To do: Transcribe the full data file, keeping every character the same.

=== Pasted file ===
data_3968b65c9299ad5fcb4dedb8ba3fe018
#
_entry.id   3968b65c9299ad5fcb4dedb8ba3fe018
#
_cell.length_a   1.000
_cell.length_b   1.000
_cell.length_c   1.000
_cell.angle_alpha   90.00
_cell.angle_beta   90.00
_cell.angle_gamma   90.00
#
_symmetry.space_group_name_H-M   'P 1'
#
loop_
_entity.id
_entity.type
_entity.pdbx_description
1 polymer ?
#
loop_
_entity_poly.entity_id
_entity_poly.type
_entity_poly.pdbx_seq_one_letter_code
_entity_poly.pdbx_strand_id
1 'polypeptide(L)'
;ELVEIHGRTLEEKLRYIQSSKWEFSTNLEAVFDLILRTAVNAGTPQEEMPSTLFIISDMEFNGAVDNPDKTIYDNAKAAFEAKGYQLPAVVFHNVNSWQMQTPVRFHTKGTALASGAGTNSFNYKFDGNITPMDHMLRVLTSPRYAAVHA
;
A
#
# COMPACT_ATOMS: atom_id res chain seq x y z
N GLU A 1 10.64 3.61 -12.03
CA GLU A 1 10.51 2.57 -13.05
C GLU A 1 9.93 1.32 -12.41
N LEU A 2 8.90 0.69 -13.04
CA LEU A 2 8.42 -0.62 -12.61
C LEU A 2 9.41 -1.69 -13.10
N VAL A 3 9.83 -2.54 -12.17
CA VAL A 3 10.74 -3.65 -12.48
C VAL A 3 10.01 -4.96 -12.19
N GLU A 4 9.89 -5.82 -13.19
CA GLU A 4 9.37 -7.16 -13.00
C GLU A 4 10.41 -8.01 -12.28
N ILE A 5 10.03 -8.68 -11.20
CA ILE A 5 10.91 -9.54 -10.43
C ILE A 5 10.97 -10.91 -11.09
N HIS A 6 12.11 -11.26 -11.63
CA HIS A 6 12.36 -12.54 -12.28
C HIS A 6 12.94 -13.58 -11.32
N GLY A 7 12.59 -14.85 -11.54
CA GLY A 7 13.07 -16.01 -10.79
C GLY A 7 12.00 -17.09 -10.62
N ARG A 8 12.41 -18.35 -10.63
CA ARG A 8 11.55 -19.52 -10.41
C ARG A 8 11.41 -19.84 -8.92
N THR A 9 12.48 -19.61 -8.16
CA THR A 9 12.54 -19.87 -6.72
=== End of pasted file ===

data_3968b65c9299ad5fcb4dedb8ba3fe018
#
_entry.id   3968b65c9299ad5fcb4dedb8ba3fe018
#
_cell.length_a   1.000
_cell.length_b   1.000
_cell.length_c   1.000
_cell.angle_alpha   90.00
_cell.angle_beta   90.00
_cell.angle_gamma   90.00
#
_symmetry.space_group_name_H-M   'P 1'
#
loop_
_entity.id
_entity.type
_entity.pdbx_description
1 polymer ?
#
loop_
_entity_poly.entity_id
_entity_poly.type
_entity_poly.pdbx_seq_one_letter_code
_entity_poly.pdbx_strand_id
1 'polypeptide(L)'
;ELVEIHGRTLEEKLRYIQSSKWEFSTNLEAVFDLILRTAVNAGTPQEEMPSTLFIISDMEFNGAVDNPDKTIYDNAKAAFEAKGYQLPAVVFHNVNSWQMQTPVRFHTKGTALASGAGTNSFNYKFDGNITPMDHMLRVLTSPRYAAVHA
;
A
#
# COMPACT_ATOMS: atom_id res chain seq x y z
N GLU A 1 10.64 3.61 -12.03
CA GLU A 1 10.51 2.57 -13.05
C GLU A 1 9.93 1.32 -12.41
N LEU A 2 8.90 0.69 -13.04
CA LEU A 2 8.42 -0.62 -12.61
C LEU A 2 9.41 -1.69 -13.10
N VAL A 3 9.83 -2.54 -12.17
CA VAL A 3 10.74 -3.65 -12.48
C VAL A 3 10.01 -4.96 -12.19
N GLU A 4 9.89 -5.82 -13.19
CA GLU A 4 9.37 -7.16 -13.00
C GLU A 4 10.41 -8.01 -12.28
N ILE A 5 10.03 -8.68 -11.20
CA ILE A 5 10.91 -9.54 -10.43
C ILE A 5 10.97 -10.91 -11.09
N HIS A 6 12.11 -11.26 -11.63
CA HIS A 6 12.36 -12.54 -12.28
C HIS A 6 12.94 -13.58 -11.32
N GLY A 7 12.59 -14.85 -11.54
CA GLY A 7 13.07 -16.01 -10.79
C GLY A 7 12.00 -17.09 -10.62
N ARG A 8 12.41 -18.35 -10.63
CA ARG A 8 11.55 -19.52 -10.41
C ARG A 8 11.41 -19.84 -8.92
N THR A 9 12.48 -19.61 -8.16
CA THR A 9 12.54 -19.87 -6.72